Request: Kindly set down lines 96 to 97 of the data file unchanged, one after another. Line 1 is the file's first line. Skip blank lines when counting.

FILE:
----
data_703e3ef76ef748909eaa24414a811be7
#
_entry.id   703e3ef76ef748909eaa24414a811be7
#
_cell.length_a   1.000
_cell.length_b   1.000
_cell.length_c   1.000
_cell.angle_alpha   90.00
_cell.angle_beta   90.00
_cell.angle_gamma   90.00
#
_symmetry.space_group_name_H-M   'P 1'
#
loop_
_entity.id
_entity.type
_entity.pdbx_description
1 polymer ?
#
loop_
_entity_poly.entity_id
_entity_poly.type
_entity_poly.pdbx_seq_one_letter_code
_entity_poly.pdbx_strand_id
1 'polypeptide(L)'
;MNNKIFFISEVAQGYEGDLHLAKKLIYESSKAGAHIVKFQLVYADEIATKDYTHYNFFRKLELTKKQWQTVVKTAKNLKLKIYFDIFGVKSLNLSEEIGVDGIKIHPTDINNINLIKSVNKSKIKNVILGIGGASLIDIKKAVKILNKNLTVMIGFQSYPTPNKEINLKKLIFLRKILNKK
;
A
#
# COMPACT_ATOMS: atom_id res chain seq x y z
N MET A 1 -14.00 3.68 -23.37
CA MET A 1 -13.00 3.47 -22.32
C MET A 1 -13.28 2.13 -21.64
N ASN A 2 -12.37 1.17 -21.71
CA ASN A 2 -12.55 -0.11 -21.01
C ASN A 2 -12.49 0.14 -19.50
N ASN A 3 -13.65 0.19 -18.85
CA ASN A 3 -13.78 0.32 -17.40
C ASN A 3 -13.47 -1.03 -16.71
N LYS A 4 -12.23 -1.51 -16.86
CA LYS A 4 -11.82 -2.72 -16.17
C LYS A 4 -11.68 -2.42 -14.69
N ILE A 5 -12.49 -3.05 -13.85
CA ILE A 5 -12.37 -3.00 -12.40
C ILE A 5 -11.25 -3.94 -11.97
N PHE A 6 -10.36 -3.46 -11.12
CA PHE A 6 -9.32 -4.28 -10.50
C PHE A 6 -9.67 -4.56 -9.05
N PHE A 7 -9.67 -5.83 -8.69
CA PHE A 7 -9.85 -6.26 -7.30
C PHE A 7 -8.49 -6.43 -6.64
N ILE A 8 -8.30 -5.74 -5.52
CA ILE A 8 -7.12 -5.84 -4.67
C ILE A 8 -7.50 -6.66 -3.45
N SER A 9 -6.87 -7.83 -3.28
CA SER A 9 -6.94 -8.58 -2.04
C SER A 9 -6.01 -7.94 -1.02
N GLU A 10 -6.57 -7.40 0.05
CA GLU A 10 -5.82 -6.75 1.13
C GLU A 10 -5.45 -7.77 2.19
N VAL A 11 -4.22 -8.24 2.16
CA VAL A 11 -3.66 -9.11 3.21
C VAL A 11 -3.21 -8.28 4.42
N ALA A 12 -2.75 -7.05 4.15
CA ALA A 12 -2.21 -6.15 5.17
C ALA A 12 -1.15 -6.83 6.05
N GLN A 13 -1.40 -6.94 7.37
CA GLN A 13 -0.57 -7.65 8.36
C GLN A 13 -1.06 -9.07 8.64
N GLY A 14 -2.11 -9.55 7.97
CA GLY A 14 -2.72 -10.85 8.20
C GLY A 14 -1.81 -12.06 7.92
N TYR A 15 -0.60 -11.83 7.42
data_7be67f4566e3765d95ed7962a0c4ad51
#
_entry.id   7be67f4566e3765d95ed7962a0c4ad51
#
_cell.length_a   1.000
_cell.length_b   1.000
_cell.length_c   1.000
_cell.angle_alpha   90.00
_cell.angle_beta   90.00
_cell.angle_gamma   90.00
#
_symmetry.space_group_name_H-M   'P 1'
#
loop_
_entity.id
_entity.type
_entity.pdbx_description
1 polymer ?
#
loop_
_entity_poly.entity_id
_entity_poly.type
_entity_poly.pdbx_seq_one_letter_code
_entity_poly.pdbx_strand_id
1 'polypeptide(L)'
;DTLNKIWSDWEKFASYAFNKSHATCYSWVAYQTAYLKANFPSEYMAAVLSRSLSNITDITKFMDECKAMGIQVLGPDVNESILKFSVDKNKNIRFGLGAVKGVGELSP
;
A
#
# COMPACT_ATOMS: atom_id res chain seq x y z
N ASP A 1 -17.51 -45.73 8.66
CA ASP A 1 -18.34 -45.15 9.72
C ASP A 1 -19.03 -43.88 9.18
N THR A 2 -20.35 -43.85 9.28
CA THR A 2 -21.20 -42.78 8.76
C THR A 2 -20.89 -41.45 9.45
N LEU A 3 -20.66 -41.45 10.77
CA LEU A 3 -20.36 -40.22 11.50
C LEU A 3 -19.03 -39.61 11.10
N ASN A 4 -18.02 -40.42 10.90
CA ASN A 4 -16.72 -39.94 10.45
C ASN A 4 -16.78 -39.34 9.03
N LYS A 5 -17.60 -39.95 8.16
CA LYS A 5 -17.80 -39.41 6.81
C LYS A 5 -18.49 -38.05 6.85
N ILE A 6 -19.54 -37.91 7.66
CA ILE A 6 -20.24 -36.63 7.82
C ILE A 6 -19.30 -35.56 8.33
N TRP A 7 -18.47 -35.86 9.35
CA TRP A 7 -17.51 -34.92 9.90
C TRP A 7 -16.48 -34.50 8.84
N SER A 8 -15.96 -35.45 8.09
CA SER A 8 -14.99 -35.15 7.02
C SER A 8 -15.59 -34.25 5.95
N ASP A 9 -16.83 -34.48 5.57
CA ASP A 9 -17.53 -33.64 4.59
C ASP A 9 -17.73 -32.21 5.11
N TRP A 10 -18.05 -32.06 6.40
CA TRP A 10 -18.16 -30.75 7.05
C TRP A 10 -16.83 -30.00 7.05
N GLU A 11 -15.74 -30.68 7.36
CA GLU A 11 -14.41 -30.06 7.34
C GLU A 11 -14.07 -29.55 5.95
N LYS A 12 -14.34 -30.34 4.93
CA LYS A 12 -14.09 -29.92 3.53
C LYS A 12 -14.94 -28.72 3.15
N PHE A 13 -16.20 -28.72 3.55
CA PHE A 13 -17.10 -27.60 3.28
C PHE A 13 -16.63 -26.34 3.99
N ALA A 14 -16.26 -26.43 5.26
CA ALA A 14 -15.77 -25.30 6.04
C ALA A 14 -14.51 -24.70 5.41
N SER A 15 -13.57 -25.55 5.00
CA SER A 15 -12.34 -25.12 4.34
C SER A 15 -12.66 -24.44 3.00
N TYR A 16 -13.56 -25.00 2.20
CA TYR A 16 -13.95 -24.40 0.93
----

_entity_poly.pdbx_seq_one_letter_code
_entity_poly.pdbx_strand_id